The Tomatometer rating – based on the published opinions of hundreds of film and
television critics – is a trusted measurement of movie and TV programming quality
for millions of moviegoers. It represents the percentage of professional critic reviews
that are positive for a given film or television show.
From the Critics
From RT Users Like You!
The Tomatometer is 60% or higher.
The Tomatometer is 59% or lower.
Movies and TV shows are Certified Fresh with a steady Tomatometer of 75% or
higher after a set amount of reviews (80 for wide-release movies, 40 for
limited-release movies, 20 for TV shows), including 5 reviews from Top Critics.
Percentage of users who rate a movie or TV show positively.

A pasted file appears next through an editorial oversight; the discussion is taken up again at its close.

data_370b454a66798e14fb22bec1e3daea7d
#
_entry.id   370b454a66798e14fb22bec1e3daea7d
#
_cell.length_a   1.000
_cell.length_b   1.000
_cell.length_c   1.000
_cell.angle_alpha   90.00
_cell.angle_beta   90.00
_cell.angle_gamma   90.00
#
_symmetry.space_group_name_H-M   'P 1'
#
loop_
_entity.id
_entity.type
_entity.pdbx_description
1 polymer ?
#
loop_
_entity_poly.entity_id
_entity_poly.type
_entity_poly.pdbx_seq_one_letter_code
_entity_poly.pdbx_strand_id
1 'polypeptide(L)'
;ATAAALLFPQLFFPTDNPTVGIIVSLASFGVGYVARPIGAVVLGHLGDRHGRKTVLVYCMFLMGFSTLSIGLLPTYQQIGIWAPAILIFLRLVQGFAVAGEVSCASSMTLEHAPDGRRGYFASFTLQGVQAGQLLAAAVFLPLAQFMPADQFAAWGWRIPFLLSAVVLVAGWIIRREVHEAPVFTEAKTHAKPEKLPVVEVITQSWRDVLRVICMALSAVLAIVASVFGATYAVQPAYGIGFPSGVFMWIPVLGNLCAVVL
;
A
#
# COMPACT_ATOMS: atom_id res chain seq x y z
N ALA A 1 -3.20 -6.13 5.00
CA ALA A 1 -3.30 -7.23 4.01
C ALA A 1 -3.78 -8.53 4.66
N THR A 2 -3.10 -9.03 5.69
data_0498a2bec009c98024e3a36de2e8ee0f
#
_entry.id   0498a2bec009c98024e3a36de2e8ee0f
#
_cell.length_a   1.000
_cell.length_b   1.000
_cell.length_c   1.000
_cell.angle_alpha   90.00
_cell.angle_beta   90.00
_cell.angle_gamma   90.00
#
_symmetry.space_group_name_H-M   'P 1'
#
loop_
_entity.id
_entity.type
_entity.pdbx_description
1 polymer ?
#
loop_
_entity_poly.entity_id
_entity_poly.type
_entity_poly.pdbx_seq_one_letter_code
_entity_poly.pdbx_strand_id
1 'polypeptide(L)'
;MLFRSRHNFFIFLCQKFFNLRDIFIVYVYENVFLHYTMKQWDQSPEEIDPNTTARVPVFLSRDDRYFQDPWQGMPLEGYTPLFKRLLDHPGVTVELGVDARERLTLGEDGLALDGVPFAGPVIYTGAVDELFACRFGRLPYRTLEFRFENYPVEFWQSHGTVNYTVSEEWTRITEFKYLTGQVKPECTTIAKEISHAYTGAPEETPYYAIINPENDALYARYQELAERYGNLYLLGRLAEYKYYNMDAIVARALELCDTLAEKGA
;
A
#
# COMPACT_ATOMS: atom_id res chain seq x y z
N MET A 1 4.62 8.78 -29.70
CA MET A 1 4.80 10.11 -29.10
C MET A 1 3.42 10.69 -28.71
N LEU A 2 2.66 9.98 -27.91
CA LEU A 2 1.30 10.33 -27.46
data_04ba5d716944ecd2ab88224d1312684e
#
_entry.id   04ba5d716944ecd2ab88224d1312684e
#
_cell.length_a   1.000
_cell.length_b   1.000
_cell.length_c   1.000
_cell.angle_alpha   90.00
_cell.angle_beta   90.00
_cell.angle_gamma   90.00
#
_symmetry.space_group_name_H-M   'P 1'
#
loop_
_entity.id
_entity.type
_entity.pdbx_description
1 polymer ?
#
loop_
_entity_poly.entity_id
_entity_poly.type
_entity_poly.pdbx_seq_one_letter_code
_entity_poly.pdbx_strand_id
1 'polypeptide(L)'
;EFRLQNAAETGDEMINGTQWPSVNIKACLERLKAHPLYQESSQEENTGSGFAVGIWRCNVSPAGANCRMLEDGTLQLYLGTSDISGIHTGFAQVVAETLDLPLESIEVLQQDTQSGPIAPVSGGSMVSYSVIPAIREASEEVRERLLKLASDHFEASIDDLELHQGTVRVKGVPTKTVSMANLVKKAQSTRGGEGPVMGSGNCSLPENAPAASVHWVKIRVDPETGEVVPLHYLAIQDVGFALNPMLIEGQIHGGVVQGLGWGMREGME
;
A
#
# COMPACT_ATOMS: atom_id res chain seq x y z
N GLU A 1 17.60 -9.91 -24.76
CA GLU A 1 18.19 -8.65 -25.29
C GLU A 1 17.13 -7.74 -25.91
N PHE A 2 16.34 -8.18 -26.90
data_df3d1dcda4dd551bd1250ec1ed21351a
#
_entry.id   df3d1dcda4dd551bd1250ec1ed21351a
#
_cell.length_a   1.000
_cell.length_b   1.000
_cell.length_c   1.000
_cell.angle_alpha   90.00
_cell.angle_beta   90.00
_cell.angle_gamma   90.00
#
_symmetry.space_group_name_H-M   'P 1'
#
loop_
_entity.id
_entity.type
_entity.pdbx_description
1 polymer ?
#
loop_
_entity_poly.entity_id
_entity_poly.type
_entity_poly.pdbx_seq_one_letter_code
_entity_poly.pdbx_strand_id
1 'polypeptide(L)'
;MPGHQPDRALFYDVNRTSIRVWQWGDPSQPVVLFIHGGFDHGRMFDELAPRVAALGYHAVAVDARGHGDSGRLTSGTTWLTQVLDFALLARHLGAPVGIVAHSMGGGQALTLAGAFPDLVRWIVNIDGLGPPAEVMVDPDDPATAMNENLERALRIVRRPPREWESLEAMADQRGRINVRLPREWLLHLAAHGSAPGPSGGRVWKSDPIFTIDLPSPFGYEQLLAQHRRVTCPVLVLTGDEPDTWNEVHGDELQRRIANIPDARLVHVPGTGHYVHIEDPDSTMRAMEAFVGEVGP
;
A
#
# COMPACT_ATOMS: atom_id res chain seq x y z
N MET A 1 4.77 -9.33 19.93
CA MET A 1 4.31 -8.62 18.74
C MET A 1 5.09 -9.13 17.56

Italian actor Cesare Danova came to prominence in such post-war European films as La Figlia del Capitano (1947) and Don Giovanni (1955), playing the title role in the latter film. In the American-made Man Who Understood Women (1959), Danova managed to be both funny and menacing as a murderous cuckolded husband. Few of his American films took full advantage of Danova's talents, tending to cast him as a "typical" hot-blooded Mediterranean, but there have been a few rewarding assignments along the way. As Appolodorus in the budget-busting Cleopatra (1963), Danova was one of the few actors whose part wasn't cut to nothing in order to favor the Elizabeth Taylor-Richard Burton combo. Danova was one of the stars of the TV pilot-cum-theatrical movie Chamber of Horrors (1966), and he enjoyed a season's worth of regular TV work as Actor (that was the character's name, not the designation) on the weekly Dirty Dozen rip-off Garrison's Gorillas (1967). In the '70s and '80s, Danova seemed to take turns with Anthony Quinn in portraying Onassis-like Greek tycoons and Mafia bosses; in the latter capacity Danova was hilarious as Carmine DePasto in National Lampoon's Animal House (1978). In the early years of the '80s, Danova could be seen as a regular on the ABC television daytime drama Ryan's Hope. Cesare Danova died suddenly during a 1992 meeting of the Motion Picture Academy's Foreign Film Committee.